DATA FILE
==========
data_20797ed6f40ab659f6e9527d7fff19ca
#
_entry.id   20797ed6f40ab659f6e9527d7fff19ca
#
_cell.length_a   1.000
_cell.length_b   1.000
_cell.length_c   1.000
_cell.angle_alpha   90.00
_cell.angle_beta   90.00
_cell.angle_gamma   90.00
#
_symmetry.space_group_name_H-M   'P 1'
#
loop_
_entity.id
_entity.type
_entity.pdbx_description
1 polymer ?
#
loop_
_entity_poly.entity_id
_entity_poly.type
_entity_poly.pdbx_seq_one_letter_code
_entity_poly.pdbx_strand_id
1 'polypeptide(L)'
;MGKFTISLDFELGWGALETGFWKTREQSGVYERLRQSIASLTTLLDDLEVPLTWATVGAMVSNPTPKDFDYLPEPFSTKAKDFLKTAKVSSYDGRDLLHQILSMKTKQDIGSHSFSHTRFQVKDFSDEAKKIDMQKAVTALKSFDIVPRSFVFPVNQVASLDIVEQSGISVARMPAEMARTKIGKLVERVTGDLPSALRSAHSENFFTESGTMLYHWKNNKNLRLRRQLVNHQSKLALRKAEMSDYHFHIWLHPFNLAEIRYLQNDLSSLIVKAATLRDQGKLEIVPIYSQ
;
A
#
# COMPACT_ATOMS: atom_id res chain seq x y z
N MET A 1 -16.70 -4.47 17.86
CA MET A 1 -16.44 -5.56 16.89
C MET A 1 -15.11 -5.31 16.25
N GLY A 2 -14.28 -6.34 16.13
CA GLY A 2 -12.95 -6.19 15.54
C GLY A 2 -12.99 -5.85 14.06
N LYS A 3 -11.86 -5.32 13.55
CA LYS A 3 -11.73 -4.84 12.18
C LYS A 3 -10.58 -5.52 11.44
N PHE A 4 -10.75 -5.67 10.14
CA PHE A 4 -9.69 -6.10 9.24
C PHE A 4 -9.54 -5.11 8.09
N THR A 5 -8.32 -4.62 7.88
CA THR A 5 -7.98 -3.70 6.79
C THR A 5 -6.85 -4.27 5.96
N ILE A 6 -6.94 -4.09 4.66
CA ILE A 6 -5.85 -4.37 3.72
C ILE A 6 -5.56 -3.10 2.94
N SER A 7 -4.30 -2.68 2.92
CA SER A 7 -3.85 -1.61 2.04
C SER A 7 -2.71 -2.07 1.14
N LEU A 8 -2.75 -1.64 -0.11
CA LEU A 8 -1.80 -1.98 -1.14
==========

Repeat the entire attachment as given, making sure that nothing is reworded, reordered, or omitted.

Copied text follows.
data_20797ed6f40ab659f6e9527d7fff19ca
#
_entry.id   20797ed6f40ab659f6e9527d7fff19ca
#
_cell.length_a   1.000
_cell.length_b   1.000
_cell.length_c   1.000
_cell.angle_alpha   90.00
_cell.angle_beta   90.00
_cell.angle_gamma   90.00
#
_symmetry.space_group_name_H-M   'P 1'
#
loop_
_entity.id
_entity.type
_entity.pdbx_description
1 polymer ?
#
loop_
_entity_poly.entity_id
_entity_poly.type
_entity_poly.pdbx_seq_one_letter_code
_entity_poly.pdbx_strand_id
1 'polypeptide(L)'
;MGKFTISLDFELGWGALETGFWKTREQSGVYERLRQSIASLTTLLDDLEVPLTWATVGAMVSNPTPKDFDYLPEPFSTKAKDFLKTAKVSSYDGRDLLHQILSMKTKQDIGSHSFSHTRFQVKDFSDEAKKIDMQKAVTALKSFDIVPRSFVFPVNQVASLDIVEQSGISVARMPAEMARTKIGKLVERVTGDLPSALRSAHSENFFTESGTMLYHWKNNKNLRLRRQLVNHQSKLALRKAEMSDYHFHIWLHPFNLAEIRYLQNDLSSLIVKAATLRDQGKLEIVPIYSQ
;
A
#
# COMPACT_ATOMS: atom_id res chain seq x y z
N MET A 1 -16.70 -4.47 17.86
CA MET A 1 -16.44 -5.56 16.89
C MET A 1 -15.11 -5.31 16.25
N GLY A 2 -14.28 -6.34 16.13
CA GLY A 2 -12.95 -6.19 15.54
C GLY A 2 -12.99 -5.85 14.06
N LYS A 3 -11.86 -5.32 13.55
CA LYS A 3 -11.73 -4.84 12.18
C LYS A 3 -10.58 -5.52 11.44
N PHE A 4 -10.75 -5.67 10.14
CA PHE A 4 -9.69 -6.10 9.24
C PHE A 4 -9.54 -5.11 8.09
N THR A 5 -8.32 -4.62 7.88
CA THR A 5 -7.98 -3.70 6.79
C THR A 5 -6.85 -4.27 5.96
N ILE A 6 -6.94 -4.09 4.66
CA ILE A 6 -5.85 -4.37 3.72
C ILE A 6 -5.56 -3.10 2.94
N SER A 7 -4.30 -2.68 2.92
CA SER A 7 -3.85 -1.61 2.04
C SER A 7 -2.71 -2.07 1.14
N LEU A 8 -2.75 -1.64 -0.11
CA LEU A 8 -1.80 -1.98 -1.14